Orkney is great for many reasons. Another one of these I have come across this week is the participation of Orcadians in the ORCADES study (ORCADES standing for the Orkney Complex Disease Study). This is a genetic epidemiological study based out of Edinburgh that is looking to identify genes and variants of Orcadians that are associated with common diseases that are seen here on the Orkney Isles. There are over 2000 Orcadians who participate in this study, with eligibility criteria being that subjects must be descendants of two Orcadian grandparents.

One condition that this study is particularly interested in is Multiple Sclerosis (MS). The Orkney Isles has the highest prevalence of MS in the world. Compared with New Zealand where the prevalence of MS is around 72 people per 100,000, in Orkney the incidence is 401 per 100,000. Women are affected at a higher rate than men with estimates of the prevalence being 1 in every 172 women in Orkney. Nobody has put a finger on why there is such a high incidence of MS here. It is known that MS has a latitude gradient associated with its prevalence (ie. the further away from the equator, the higher the prevalence). Some investigators have previously speculated that there is an association between UV exposure and/or vitamin D levels and MS incidence given its latitudinal trend. The ORCADES study provides a perfect population to try and tease out these relationships that have been postulated. The most recent study out of the ORCADES group showed that people in Orkney have similar if not higher levels of Vitamin D than those on mainland Scotland (1). And whilst there is probably a large range of vitamin D levels within the population here the Vitamin D association to MS may not be as strong as once thought.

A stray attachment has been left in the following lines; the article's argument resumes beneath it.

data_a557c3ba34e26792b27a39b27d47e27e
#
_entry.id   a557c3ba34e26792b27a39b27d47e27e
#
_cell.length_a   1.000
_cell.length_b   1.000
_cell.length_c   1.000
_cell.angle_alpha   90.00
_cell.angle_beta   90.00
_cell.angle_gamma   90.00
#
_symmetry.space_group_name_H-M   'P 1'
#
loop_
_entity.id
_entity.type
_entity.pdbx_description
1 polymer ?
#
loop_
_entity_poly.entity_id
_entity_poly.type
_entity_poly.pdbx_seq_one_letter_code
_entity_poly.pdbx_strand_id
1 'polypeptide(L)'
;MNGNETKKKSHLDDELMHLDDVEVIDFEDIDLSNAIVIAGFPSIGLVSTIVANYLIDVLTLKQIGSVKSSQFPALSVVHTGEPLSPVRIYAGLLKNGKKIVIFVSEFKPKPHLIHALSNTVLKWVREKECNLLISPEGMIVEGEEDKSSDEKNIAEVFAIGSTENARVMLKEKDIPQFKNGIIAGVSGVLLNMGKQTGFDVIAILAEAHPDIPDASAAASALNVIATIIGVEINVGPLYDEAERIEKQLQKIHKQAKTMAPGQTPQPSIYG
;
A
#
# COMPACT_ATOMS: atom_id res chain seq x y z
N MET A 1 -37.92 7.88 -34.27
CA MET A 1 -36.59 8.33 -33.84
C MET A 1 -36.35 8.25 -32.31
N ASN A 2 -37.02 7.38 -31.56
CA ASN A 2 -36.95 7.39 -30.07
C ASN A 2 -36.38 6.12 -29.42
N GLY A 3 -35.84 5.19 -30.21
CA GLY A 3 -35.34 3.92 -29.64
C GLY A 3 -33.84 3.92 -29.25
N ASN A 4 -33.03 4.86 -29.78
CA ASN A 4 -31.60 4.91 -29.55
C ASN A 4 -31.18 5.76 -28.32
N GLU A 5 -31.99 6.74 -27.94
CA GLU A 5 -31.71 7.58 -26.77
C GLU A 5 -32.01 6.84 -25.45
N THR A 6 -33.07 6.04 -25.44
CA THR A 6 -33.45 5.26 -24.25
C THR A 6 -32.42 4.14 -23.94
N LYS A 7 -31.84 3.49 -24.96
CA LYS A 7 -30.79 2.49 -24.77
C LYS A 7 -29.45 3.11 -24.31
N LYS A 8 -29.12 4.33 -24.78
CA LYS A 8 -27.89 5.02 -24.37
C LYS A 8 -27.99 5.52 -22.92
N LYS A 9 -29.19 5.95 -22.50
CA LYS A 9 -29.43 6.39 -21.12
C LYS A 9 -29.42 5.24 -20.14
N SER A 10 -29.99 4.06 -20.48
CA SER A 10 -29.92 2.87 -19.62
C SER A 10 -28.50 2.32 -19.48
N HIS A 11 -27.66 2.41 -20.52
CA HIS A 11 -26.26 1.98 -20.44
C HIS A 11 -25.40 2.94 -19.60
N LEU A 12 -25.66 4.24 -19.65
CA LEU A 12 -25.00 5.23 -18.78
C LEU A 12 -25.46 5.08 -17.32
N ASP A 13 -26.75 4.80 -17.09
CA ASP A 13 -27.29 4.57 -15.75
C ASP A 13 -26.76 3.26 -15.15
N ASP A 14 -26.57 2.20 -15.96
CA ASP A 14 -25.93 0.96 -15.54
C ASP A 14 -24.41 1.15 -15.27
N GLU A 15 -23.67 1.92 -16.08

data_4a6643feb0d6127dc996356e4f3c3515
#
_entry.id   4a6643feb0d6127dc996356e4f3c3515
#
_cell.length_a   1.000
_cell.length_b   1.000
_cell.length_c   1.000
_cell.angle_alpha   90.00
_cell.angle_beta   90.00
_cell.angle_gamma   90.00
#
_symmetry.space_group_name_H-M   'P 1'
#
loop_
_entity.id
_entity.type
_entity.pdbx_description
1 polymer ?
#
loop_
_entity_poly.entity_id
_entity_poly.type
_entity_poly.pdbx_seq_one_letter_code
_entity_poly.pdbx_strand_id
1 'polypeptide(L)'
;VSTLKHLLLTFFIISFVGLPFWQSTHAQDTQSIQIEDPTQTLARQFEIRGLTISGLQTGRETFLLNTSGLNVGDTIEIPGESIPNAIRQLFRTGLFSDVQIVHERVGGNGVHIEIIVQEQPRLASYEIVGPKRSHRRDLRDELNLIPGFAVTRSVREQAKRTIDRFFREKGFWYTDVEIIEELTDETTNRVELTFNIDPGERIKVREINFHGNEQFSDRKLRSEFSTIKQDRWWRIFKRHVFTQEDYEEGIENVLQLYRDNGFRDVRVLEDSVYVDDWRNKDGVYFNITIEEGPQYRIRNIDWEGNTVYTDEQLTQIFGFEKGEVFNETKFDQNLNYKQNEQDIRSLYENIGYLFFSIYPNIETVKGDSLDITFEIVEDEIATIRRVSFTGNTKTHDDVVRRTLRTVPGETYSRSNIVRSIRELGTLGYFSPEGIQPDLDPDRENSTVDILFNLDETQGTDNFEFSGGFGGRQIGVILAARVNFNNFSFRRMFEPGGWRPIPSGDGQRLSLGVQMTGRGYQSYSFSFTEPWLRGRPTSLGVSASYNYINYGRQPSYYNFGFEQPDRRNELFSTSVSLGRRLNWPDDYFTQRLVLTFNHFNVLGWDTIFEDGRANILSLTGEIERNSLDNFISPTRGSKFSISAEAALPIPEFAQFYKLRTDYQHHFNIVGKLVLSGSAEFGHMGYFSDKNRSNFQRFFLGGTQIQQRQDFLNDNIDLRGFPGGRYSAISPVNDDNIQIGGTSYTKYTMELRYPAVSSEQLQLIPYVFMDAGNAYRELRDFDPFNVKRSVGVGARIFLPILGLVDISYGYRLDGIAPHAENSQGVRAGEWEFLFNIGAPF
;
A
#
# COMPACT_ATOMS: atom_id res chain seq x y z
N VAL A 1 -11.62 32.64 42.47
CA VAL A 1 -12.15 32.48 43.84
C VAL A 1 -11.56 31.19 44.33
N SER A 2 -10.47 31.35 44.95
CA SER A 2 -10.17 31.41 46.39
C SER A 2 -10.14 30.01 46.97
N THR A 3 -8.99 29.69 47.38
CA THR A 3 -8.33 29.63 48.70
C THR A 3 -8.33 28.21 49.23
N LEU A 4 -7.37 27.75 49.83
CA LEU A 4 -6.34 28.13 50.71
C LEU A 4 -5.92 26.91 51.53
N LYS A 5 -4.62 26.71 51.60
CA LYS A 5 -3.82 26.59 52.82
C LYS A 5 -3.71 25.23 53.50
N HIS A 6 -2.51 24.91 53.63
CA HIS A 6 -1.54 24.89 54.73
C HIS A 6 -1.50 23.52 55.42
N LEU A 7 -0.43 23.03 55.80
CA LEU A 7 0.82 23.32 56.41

In other interesting statistics I have read or learnt about so far:
- Orkney is the best place in the UK for children to go to school in terms of teachers per child in classrooms and funding per child
- Orkney has the happiest women in Scotland according to UK ‘happiness’ measures. I was informed recently that the magazine Cosmo has ran a feature regarding the happiness of woman here in Orkney.
- Orkney has the highest prevalence of obesity in Scotland at ~30%

I find it really fascinating these population studies that are being done in little pockets around the world. The Dunedin study is much further down the longitudinal line than this one and the results that have been born out of that study are fantastic. I hope that similar advances can be found from the ORCADES study.

1. http://journals.plos.org/plosone/article?id=10.1371/journal.pone.0155633